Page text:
Obstructive Sleep Apnea and the Risk of Gout

A Population-Based Case-Control Study

Caroline van Durme; Bart Spaetgens; Johanna Driessen; Johannes Nielen; Manuel Sastry; Annelies Boonen; Frank de Vries


Arthritis Res Ther. 2020;22(92) 

In This Article


Data Source

Data for the present study were obtained from the Clinical Practice Research Datalink (CPRD) in the UK, previously known as the General Practice Research Database (http://www.cprd.com). CPRD contains the computerized medical records of approximately 13 million patients under the care of general practitioners (GPs) in the UK, representing 6.9% of the total UK population.[14] Practices contribute to CPRD only if their data quality meets research standards. Since 1987, data recorded in the CPRD include demographic information, prescription details, lifestyle parameters, clinical events, preventive care provided, and specialist referrals. CPRD has been extensively validated[15] and has been previously used to study gout.[16]

Study Population

We conducted a population-based case-control study (Figure 1). The cases consisted of all patients aged 40 years and older with a first diagnosis of gout during the period of valid data collection (from 1 January 1987 to 30 June 2014). Each case with gout was identified using READ codes.[17] READ codes are a set of clinical codes used in primary care in the UK for the registration of clinical diagnosis, processes of care (tests, screening, symptoms, patient administration, etc.), and medication. Each case with gout was matched by year of birth, sex, and practice to up to two randomly selected controls without a diagnosis of gout using incidence density sampling.[18] The date of the first recorded diagnosis of gout defined the index date for the cases and controls were assigned the same index date as their matched case. Cases and controls with a history of exposure to colchicine and uric acid-lowering therapy (ULT) (allopurinol, febuxostat, and/or uricosuric drugs) before the index date as well as their matched case or control were excluded.

Figure 1.

Flow chart, study population

Exposure and Potential Confounders

Clinical READ codes were used to determine OSA exposure. Cases and controls with a read code for OSA before the index date were classified as being exposed to OSA.

The following variables were considered as potential confounders and were assessed prior to the index date: smoking status, BMI, alcohol use, socioeconomic status, a history of hypertension, diabetes mellitus (as recorded by either a diagnostic code for diabetes mellitus or a history of prescription(s) for anti-diabetic treatment, British National Formulary Chapters 6.1.1 and 6.1.2), hypercholesterolemia, postmenopausal status/hysterectomy, acute myocardial infarction, stroke, or heart failure. The use of the following medication was assessed in the 6 months before the index date: thiazide diuretics, loop diuretics, beta-blockers, calcium channel blockers, angiotensin-converting enzyme inhibitors (ACE-inhibitors), angiotensin II receptor blockers (ARBs), low-dose aspirin, statins, non-insulin antidiabetic drugs (NIADDs), insulin, or benzodiazepines. In addition, the most recent eGFR before the index date was assessed. Electronic lab test data were used to extract the eGFR. Furthermore, when only serum creatinine measurements were available, these were used to estimate the eGFR by the use of the abbreviated MDRD formula (186 × (serum creatinine/88.4)−1.154 × (age)−0.203 × (0.742 if female)). In addition, we identified diagnostic codes for stages of CKD. When there were multiple records on the same day, the best eGFR was chosen. The following categories were used to stratify for renal function by eGFR: CKD 1 (eGFR > 90 ml/min), CKD 2 (eGFR 60–89 ml/min), CKD 3 (eGFR 30–59 ml/min), CKD 4 (eGFR 15–29 ml/min), and CKD 5 (< 15 ml/min).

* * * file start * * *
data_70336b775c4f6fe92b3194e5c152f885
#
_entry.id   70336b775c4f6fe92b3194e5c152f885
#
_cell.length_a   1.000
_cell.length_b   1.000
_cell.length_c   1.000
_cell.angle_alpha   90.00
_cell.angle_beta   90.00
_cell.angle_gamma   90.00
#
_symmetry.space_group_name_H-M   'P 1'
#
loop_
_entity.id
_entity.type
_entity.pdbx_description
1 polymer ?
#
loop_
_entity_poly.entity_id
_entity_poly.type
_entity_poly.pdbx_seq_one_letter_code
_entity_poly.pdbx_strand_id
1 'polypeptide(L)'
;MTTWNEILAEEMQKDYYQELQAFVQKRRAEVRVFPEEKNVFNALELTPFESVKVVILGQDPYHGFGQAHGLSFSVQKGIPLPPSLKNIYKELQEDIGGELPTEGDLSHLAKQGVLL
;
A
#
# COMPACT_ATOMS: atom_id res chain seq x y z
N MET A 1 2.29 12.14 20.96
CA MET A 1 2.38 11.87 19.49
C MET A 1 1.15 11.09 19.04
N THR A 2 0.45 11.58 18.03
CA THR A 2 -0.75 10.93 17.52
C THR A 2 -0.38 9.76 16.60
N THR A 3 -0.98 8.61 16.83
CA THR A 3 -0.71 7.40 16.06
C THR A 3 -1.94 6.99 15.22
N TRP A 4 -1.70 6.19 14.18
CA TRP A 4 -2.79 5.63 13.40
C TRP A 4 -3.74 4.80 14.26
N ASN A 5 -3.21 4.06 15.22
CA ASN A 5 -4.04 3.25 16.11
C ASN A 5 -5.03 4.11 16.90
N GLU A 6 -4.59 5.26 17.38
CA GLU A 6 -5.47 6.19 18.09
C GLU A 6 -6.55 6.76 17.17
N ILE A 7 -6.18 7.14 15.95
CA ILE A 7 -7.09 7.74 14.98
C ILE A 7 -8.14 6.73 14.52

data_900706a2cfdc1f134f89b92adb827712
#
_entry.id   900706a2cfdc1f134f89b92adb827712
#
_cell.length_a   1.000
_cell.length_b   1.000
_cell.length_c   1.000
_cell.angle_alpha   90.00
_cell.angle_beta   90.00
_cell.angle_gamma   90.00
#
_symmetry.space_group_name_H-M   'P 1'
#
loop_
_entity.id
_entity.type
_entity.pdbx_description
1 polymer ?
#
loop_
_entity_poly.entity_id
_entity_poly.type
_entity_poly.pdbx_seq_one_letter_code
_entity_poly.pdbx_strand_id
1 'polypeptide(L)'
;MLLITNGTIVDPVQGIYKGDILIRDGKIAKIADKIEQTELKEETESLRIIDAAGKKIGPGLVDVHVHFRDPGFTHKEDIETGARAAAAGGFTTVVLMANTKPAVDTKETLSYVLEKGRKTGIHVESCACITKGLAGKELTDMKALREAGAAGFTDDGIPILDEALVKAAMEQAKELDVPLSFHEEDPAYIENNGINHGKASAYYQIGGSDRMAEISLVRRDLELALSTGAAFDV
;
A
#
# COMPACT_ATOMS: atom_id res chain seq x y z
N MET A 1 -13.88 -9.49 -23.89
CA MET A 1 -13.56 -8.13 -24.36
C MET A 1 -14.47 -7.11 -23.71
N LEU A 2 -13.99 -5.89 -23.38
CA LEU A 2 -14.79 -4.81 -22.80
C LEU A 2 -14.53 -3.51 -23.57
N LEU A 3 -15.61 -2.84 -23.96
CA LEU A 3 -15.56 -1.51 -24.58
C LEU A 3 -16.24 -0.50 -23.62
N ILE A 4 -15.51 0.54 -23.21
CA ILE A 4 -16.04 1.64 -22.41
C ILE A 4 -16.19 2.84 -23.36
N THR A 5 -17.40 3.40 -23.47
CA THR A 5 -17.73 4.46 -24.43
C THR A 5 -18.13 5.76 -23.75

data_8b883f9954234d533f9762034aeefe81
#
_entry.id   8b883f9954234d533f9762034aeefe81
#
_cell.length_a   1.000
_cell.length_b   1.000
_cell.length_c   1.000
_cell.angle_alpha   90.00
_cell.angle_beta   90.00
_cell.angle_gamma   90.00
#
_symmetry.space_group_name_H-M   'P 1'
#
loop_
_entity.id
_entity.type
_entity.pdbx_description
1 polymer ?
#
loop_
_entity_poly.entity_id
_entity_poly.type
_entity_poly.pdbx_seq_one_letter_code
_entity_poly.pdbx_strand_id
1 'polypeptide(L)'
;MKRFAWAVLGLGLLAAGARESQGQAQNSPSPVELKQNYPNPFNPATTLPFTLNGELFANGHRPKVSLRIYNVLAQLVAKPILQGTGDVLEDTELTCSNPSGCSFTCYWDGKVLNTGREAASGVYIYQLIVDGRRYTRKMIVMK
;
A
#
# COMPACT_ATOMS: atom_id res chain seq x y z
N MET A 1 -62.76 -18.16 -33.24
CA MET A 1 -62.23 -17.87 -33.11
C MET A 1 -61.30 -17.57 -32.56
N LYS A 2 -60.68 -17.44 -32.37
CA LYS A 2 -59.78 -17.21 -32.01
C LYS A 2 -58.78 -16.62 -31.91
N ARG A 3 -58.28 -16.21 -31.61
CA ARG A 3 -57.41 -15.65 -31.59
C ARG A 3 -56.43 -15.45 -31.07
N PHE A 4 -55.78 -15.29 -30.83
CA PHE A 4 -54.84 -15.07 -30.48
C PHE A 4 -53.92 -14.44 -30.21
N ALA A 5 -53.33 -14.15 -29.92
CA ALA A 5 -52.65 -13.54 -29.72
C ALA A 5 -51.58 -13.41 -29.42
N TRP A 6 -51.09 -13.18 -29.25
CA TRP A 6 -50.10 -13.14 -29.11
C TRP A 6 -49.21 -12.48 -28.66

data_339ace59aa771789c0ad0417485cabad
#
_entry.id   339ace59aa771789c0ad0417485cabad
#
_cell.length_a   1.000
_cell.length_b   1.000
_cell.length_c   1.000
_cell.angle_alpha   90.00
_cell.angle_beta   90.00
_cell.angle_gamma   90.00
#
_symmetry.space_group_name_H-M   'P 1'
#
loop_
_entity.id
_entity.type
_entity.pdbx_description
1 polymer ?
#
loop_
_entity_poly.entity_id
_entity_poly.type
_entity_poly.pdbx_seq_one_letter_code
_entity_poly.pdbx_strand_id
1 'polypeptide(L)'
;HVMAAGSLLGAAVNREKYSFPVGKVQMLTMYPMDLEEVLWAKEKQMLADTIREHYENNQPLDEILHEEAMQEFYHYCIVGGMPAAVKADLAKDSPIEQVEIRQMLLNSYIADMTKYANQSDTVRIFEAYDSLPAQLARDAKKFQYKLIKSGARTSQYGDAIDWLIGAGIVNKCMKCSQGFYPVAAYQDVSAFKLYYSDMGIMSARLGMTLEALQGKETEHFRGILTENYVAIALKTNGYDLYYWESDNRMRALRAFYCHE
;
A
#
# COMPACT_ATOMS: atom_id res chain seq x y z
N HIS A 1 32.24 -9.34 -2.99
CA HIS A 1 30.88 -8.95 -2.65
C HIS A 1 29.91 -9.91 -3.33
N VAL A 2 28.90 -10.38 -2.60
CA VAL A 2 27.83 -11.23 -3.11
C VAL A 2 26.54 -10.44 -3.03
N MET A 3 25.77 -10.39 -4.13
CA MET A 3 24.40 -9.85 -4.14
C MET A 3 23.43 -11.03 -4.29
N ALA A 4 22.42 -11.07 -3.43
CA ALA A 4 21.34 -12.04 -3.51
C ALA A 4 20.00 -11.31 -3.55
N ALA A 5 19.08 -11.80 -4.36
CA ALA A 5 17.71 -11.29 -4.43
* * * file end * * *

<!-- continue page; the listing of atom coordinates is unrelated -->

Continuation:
Statistical Analysis

Conditional logistic regression was used to estimate the risk of gout associated with a diagnosis of OSA (SAS version 9.4, PHREG procedure). In the analyses, risk was expressed as odds ratios (OR) with corresponding 95% confidence intervals (CIs). Potential confounders were included in the final model if they independently changed the beta-coefficient for OSA by at least 5% or when a consensus about inclusion existed within the team of researchers, supported by clinical evidence from the literature. Missing data of confounders such as BMI, smoking status, alcohol use, and renal function were treated as separate levels using dummy variables. OSA exposure was further stratified by gender, age categories, and the presence of important confounders. Finally, we studied the effect of univariately adding the most important confounders to the main analyses as well as adjusting simultaneously for these confounders.